I was pleased to see one of those in attendance ask, "Are you the Clayton Cramer?" He meant the historian--and he told me later that he has read everything that I have ever written on the subject of gun control. Ah, fame (even of the minor variety that I enjoy) has its virtues!
Senator Corder emphasized how many generations his family has lived here. He talked about helping individuals do battle with the state bureaucracy using what he called his "magic telephone book" and his opening line for getting bureaucrats to listen, "This is Senator Tim Corder." This would be a fine speech to give to a bunch with no particular ideological interest in what government does--but Republican Party activists, not surprisingly, tend to care about issues--not just making the bureaucracy do its job.
What startled me most of all--and in California, would probably have required Jack Bauer to torture an elected official into admitting--was when Corder told us about how much better off we are because the state hires his trucking company for various contracts. What really startled me, however, was when he told us about his trucks leaving one Transportation Department district and going into another in furtherance of some state contract--and some sort of problem came up. So he used his "magic telephone book", and an hour later, his trucks were again moving.
Now, Corder emphasized that because of his willingness to use his official position in behalf of his private business interests, all of us as taxpayers saved a lot of money. I'll give him the benefit of the doubt on this. But I would regard this entire interaction of private business interests, state contracts, and leaning on a bureaucrat--even if the bureaucrat was in the wrong--as a serious conflict of interest.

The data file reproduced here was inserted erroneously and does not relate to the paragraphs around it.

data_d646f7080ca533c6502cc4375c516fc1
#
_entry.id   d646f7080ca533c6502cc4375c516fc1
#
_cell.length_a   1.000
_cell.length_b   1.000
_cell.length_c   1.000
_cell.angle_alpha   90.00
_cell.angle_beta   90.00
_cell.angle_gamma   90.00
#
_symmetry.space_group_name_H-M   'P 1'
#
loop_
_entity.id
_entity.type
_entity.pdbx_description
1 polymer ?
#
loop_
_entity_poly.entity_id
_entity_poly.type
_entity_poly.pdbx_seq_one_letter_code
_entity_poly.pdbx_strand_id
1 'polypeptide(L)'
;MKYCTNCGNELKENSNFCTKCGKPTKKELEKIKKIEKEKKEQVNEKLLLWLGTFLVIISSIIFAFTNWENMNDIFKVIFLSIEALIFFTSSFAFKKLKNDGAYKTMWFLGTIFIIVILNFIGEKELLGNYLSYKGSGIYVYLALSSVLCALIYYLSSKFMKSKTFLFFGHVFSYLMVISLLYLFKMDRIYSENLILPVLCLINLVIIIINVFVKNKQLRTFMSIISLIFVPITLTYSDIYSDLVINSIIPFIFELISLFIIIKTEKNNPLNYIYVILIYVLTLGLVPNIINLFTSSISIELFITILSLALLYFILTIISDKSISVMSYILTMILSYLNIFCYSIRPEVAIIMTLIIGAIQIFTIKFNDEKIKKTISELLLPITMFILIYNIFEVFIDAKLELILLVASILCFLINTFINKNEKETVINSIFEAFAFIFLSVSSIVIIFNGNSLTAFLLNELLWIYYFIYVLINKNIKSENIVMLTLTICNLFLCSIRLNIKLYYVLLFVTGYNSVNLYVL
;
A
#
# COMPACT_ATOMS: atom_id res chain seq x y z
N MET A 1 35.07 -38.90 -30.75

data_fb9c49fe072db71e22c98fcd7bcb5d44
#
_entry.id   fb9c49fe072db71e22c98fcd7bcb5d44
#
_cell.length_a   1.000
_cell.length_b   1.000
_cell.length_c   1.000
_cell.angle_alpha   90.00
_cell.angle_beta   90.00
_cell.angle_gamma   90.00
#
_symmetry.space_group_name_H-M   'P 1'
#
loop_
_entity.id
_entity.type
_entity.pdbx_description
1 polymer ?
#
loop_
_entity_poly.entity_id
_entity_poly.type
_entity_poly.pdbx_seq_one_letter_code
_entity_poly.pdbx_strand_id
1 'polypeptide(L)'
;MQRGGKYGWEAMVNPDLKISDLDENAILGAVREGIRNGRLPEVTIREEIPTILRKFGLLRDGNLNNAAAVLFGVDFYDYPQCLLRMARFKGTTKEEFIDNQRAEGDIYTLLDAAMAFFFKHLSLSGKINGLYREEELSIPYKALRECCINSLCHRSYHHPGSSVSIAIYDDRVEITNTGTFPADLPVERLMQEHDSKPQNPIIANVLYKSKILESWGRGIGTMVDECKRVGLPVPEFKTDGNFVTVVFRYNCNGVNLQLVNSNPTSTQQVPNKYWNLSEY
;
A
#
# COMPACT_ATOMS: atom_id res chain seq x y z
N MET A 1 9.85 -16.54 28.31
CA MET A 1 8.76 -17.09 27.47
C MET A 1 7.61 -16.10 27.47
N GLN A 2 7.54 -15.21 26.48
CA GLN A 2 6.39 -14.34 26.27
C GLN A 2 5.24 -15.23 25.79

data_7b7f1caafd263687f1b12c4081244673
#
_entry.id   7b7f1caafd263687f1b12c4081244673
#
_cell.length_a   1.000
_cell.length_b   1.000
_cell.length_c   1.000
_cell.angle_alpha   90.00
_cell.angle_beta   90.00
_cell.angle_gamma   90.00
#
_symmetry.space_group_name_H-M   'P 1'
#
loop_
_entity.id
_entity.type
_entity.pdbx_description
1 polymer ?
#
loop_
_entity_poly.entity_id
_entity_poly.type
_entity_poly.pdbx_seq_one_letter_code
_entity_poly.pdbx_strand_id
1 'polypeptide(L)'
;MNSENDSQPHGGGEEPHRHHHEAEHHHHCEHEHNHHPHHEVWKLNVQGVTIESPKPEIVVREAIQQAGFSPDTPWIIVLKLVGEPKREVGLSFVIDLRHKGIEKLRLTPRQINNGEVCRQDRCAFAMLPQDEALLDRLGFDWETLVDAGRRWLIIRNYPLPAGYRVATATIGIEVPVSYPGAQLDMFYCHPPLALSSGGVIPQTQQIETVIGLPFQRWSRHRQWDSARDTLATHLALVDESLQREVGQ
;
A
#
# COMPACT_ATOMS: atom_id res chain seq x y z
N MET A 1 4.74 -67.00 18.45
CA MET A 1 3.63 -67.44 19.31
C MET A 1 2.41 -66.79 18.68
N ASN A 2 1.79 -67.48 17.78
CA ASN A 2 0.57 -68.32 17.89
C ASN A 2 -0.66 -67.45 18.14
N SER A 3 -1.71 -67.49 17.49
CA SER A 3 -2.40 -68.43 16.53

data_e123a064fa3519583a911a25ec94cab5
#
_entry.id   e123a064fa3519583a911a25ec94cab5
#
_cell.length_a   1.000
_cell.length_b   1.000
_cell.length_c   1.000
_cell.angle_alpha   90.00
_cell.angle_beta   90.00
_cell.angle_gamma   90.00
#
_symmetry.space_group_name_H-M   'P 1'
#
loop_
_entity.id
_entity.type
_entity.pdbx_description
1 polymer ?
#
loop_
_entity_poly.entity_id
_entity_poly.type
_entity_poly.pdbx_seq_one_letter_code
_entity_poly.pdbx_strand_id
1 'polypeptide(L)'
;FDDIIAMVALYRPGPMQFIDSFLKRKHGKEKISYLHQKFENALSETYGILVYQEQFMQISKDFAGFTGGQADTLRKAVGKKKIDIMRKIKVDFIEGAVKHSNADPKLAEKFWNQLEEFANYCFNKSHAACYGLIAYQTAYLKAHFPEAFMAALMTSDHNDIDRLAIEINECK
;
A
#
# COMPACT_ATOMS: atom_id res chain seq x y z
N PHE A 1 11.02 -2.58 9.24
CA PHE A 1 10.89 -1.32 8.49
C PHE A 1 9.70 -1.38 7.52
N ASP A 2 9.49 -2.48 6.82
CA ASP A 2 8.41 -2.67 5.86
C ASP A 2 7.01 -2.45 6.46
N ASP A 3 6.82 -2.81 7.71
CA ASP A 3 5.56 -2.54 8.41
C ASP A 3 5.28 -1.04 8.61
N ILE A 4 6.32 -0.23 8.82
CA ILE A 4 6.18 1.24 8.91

The audience asked a lot of useful questions that helped to clearly distinguish Senator Corder and myself. Concerning S.1381, the bill to allow concealed carry permit holders to carry on public university campuses, Senator Corder was very pleased that it didn't even get out of committee. I explained that:
1. It was an emotional reaction to the Virginia Tech tragedy, and wasn't the best solution--which is to solve the mental health problem.
2. As a short-term solution, I supported S.1381, because I have family who spend time on campus--and I want them safe. Allowing concealed carry permit holders to carry on campus makes them safer.
3. There is a very serious question as to whether the current ban on open carry on campus would survive a challenge, based on In re Brickey (Ida. 1902).
Another question that came up was concerning student organizations. Some state university campuses apparently will not recognize or provide any funding to student organizations that are religious in nature. Others treat them like non-religious student organizations. Corder thought it was just fine to allow the university administration to continue this discriminatory policy. I pointed out that being public universities, they have an obligation under the First Amendment and Fourteenth Amendment to treat religious and non-religious organizations the same.
Wednesday, April 23, 2008
This article from the April 23, 2008 Australian seems quite plausible today, as it is raining and hailing here--and we are a month into spring:
Disconcerting as it may be to true believers in global warming, the average temperature on Earth has remained steady or slowly declined during the past decade, despite the continued increase in the atmospheric concentration of carbon dioxide, and now the global temperature is falling precipitously.This is part of why the global warming crowd now is talking about "climate change" because "global warming" is pretty clearly not the case. "Climate change" is a great theme. If it is warming, it is because of carbon dioxide--we have to stop it. If it is cooling, it is because of carbon dioxide--we have to stop it.